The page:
SIMILAR: Submodular Information Measures Based Active Learning In Realistic Scenarios
Over the past several years, active learning (AL) strategies have proven to be useful in reducing labeling costs. However, current methods do not work well when it comes to real-world datasets, which have imperfections and a number of characteristics that make learning from them challenging:
Firstly, real-world datasets are imbalanced and some classes are very rare. Some examples of this imbalance come from medical imaging domains; for instance, images of cancer cells are often rarer than their benign counterparts in cancer imaging datasets. Another example is in the domain of autonomous vehicles, where we want to detect all objects accurately. However, because some objects in certain situations are rare, like pedestrians in the dark, it is often the case that these models fail in detecting and classifying rare classes.
Secondly, real-world data has a lot of redundancy. This redundancy is more prominent in datasets that are created by sampling frames from videos (e.g., footage from a car driving on a freeway or surveillance camera footage).
Thirdly, it is common to have out-of-distribution (OOD) data, where some part of the unlabeled data is not of concern to the task at hand. For example, in the medical imaging domain, some X-ray images in the dataset may be incorrectly acquired, thereby making them out-of-distribution.
In our work, we address the following question:
Can a machine learning model be trained using a single unified active learning framework that works for a broad spectrum of realistic scenarios?
**The SIMILAR framework
**We propose SIMILAR, a unified active learning framework that acts as a one-stop solution for many realistic scenarios discussed above. The main idea behind our framework is to exploit the relationship between the submodular information measures (SIM) by appropriately choosing a query set Q and a private set P. The unification comes from the rich modeling capacity of submodular conditional mutual information (SCMI). We obtain the submodular mutual information (SMI) and submodular conditional gain (SCG) formulations from SCMI and apply them to different realistic scenarios.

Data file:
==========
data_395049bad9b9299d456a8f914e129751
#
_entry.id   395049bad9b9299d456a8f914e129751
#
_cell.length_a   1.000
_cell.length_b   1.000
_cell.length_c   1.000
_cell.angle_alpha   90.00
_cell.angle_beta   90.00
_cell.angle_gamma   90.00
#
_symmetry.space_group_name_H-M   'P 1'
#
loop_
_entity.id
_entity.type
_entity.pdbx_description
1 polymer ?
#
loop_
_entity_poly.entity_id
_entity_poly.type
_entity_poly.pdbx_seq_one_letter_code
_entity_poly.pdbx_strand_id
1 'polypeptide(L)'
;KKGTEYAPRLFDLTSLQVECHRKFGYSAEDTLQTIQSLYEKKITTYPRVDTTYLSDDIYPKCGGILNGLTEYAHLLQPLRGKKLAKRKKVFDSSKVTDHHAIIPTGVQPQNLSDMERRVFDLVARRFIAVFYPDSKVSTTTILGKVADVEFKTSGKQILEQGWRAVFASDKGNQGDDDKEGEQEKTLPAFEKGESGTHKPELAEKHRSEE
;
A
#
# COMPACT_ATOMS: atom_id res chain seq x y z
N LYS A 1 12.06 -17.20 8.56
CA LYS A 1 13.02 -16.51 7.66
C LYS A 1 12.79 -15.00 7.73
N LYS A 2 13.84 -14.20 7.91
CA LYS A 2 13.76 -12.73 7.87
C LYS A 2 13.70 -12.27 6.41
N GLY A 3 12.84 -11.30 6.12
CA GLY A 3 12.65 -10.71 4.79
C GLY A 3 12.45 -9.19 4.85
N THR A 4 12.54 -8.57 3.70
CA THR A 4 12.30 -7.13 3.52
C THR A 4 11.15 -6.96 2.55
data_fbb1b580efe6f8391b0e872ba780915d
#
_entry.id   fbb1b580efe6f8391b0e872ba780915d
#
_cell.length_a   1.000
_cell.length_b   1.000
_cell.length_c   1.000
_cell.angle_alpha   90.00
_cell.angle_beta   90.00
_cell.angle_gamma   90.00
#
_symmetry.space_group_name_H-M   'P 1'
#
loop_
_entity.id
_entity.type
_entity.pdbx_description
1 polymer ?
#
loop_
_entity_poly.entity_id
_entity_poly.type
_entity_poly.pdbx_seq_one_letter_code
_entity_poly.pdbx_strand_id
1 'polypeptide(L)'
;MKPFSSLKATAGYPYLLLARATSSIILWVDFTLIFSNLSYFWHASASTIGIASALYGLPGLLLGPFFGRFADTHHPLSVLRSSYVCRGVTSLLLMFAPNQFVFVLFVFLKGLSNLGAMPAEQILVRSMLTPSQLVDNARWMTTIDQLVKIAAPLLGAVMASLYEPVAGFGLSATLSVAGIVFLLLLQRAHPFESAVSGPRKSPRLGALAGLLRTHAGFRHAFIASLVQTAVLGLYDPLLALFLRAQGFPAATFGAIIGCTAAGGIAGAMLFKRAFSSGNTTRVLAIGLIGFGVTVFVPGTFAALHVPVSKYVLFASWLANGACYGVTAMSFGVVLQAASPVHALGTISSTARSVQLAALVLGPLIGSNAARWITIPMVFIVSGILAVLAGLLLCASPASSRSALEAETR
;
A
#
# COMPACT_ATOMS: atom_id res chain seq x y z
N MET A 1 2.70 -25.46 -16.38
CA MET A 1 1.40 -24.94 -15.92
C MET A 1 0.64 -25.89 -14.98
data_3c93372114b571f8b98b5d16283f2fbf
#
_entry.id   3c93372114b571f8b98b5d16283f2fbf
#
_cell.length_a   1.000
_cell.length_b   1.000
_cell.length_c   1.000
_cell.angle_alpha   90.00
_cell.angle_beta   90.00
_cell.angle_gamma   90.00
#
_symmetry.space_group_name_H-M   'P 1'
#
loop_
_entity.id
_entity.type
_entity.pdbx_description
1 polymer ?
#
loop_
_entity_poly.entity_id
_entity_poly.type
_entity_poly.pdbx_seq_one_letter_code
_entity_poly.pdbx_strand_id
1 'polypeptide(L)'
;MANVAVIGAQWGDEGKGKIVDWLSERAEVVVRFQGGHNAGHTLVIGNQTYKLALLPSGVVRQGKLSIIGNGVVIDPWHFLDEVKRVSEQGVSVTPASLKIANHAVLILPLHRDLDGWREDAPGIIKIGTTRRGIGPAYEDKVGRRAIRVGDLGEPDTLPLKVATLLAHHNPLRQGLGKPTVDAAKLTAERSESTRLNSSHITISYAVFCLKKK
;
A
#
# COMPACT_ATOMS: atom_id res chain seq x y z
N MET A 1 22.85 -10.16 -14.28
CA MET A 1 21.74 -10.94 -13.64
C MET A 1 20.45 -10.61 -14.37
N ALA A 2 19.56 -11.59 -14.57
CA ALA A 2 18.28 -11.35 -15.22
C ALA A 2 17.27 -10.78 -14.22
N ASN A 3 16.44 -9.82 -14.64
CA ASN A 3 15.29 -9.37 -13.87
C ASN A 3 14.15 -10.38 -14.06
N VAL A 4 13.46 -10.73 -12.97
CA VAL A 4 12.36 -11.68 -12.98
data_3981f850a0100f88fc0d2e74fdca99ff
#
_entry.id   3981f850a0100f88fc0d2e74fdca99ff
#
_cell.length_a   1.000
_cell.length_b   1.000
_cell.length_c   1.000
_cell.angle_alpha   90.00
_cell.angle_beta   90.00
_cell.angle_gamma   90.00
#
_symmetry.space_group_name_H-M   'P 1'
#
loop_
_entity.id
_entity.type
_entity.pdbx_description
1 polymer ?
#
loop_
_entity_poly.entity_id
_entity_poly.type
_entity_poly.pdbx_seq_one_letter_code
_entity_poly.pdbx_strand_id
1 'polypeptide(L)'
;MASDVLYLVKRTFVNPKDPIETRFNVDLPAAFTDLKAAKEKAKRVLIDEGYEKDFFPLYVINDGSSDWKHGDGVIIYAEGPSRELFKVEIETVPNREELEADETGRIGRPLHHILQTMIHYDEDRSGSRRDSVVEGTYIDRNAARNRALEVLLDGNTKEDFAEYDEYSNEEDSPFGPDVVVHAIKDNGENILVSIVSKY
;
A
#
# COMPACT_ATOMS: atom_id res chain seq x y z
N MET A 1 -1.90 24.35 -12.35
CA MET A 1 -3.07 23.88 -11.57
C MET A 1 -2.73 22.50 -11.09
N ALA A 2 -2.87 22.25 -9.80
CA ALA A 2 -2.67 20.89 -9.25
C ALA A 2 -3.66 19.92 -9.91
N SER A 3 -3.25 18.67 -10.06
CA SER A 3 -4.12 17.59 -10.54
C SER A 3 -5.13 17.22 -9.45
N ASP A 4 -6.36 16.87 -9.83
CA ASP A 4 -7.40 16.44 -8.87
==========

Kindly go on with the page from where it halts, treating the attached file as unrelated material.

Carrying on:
We use the last linear layer gradients using hypothesized labels to represent each data point. The hypothesized label for each data point is assigned as the class with the maximum probability. To instantiate the SIM based functions, we compute a similarity kernel using the gradients of the model obtained from the current active learning round. Finally, we optimize the submodular function using a greedy strategy to acquire a subset of the unlabeled set for human labeling. Once labeled, we add it to the labeled training dataset and proceed to the next iteration.
In the above example for real-world dataset scenarios for digit classification, we can apply the SIMILAR framework as follows.
Empirically, we show that SIMILAR significantly outperforms existing active learning algorithms by as much as ≈ 5% − 18% in the case of rare classes and ≈ 5% − 10% in the case of out-of-distribution data on several image classification tasks like CIFAR-10, MNIST, and ImageNet.
SIMILAR is available as a part of the DISTIL toolkit: https://github.com/decile-team/distil
To make using SIMILAR easy, we provide tutorial notebooks for each of the realistic scenarios discussed above:
- Rare Classes Tutorial on CIFAR-10
- Rare Classes Tutorial on Medical Data
- Redundancy Tutorial
- Out-of-distribution data Tutorial
Future Thoughts We believe that SIMILAR is a promising step in the direction of active learning for realistic scenarios. The main limitation of our work is the dependence on good representations to compute similarity. In the future, we also look forward to approaches that can be used in cases where the characteristics of the dataset are completely unknown.
Author Suraj Kothawade